“Every time you have an appointment you get paid that $18 regardless, so I didn’t get paid that,” Johnson said. Johnson was also frustrated with the way that Cutco continued to send text messages to his friends, whose numbers Johnson gave to Cutco when he was first hired, and told them that they had just hired Johnson after he quit. He did not go through with the lawsuit and now works at Pyro’s Fire Fresh Pizza.

The Controversy

Although Cutco has become well-known within the St. George’s community, it is also infamously known among students for its incessant calls and texts for job recruitment.

According to an email survey sent to upper school students, out of 91 respondents, 72 students, or more than 75 percent, have received a call or text asking if they were interested in working for Cutco. Among those students, about 45 percent were called or texted four or more times.

Junior Anna Harbert said that she received 15 calls in one week from the same person after she was recommended by one of her friends. “They kept on calling me and calling me, so I eventually had to tell them I didn’t want a job, but they still wouldn’t stop calling me,” Harbert said. “Sometimes I feel like it’s a scam, and the knives may not be as good as they seem to be. It’s just odd, and it seems kind of like telemarketers.”

Likewise, senior Grace Optican, whose boyfriend and brother both worked for Cutco, admits the calls gave her anxiety because she was afraid to tell them she didn’t want a job.

“One time I was so nervous about get- ting a call from them that, because I don’t like telling people ‘no,’ I was like, ‘Can you call me back?’ So then I gave them my number and then I hung up and blocked their number so, when they called back, it just wouldn’t go through,” Optican said. “I really get uncomfortable telling people ‘no.’”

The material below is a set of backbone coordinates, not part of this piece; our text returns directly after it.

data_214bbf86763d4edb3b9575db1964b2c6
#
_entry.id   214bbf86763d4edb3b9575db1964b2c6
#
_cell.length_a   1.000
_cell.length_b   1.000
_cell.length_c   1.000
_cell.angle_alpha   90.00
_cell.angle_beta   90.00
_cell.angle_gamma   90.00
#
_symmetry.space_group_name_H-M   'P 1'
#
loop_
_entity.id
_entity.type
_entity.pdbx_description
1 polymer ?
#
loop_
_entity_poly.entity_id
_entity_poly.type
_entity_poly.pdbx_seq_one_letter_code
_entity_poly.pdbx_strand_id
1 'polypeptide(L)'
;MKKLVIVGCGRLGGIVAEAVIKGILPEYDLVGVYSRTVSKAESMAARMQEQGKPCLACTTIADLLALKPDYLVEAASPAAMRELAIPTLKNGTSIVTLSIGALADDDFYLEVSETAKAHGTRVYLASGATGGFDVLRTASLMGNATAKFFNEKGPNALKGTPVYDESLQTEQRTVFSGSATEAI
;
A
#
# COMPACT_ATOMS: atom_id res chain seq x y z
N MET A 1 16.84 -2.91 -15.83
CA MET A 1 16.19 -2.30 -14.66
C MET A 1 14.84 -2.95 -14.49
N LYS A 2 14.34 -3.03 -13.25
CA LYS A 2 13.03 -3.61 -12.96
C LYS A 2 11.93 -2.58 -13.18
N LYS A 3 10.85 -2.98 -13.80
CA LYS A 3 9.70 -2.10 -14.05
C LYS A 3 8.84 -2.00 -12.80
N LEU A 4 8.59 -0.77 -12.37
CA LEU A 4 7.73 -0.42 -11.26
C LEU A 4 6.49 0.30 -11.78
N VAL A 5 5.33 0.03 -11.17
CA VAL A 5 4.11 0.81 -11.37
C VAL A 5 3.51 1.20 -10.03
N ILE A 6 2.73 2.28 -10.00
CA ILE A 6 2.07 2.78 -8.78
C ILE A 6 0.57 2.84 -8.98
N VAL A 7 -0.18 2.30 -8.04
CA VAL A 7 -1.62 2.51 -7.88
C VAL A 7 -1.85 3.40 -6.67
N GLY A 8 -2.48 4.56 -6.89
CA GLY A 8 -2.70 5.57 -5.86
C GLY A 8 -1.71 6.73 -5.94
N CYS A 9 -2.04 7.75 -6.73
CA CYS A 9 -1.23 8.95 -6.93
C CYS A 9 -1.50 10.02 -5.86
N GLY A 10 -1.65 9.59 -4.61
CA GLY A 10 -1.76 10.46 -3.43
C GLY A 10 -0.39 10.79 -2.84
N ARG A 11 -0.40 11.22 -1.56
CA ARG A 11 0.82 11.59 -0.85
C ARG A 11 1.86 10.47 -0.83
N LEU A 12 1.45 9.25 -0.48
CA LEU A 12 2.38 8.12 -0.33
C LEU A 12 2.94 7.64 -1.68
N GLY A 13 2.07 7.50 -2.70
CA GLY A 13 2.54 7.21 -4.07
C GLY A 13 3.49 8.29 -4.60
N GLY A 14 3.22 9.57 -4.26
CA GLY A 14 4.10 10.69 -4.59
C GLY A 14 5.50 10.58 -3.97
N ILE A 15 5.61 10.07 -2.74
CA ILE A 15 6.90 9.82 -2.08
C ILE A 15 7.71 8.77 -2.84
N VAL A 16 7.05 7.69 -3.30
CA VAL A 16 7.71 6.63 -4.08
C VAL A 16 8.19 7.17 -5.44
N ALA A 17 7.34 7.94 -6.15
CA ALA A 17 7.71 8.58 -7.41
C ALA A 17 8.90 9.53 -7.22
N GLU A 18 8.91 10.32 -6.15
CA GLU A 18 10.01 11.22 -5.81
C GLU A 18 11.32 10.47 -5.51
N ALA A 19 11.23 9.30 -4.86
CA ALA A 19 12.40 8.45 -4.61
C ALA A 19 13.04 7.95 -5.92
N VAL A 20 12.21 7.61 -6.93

However, Pope doesn’t view the calls as negatively as others may because it was through a recruitment call that he learned about Cutco.

“I guess the calls do get annoying, but what if they didn’t do those calls?” Pope said. “Then people like me wouldn’t get the job.”

These constant calls to recruit new employees have led many, both locally and nationally, to accuse Cutco of being a scam and a pyramid scheme.

“They’re really shady,” senior Robert Grissom said, who was called four times and texted twice about working for Cutco. “Some things they do I would consider a scam, like how they pay their people.”

Similar to a pyramid scheme, Cutco benefits from recruiting more members because the newest employees only make 10 percent commission, meaning Cutco and Vector Marketing profit the most off their newest members, many of whom quit before they can increase their commission rate to a significant amount.

Additionally, current Cutco workers can receive incentives if they recruit their friends and that friend sells $1,000 after getting the job. According to Middleton, you can win a Yeti cup for recruiting one person, custom Costa or Rayband sunglasses for recruiting three, and even winning a one-person ticket for a cruise if you recruit 10.

“That’s why people get calls constantly. It’s high school guys, [and] they want free Yetis, free sunglasses, one of them is 100 bucks cash,” Middleton said. “They want that — why not bug your friends for it?”

While Cutco is generous to its employees with gifts when certain goals are reached, they are also known for paying employees well who work hard. In the case of Pope, the job was so lucrative that he began to buy things just because he could.

“I like buying pointless material things, like I’m really big into watches. I’ve probably spent $2,000 on watches,” Pope said. “I was making so much money at Cutco that, in between appointments, I would go to the mall just because I was bored, and I was like, ‘Well, I guess I’ll buy a new outfit for my next appointment.’”

Cutco can be unbelievably rewarding for students who work hard to sell, leaving those employees with higher commissions or those who serve as managers with so much money they don’t know what to do with it. But, with an average net sales of $200 million annually, it may be that the biggest winner of all in this equation is Cutco.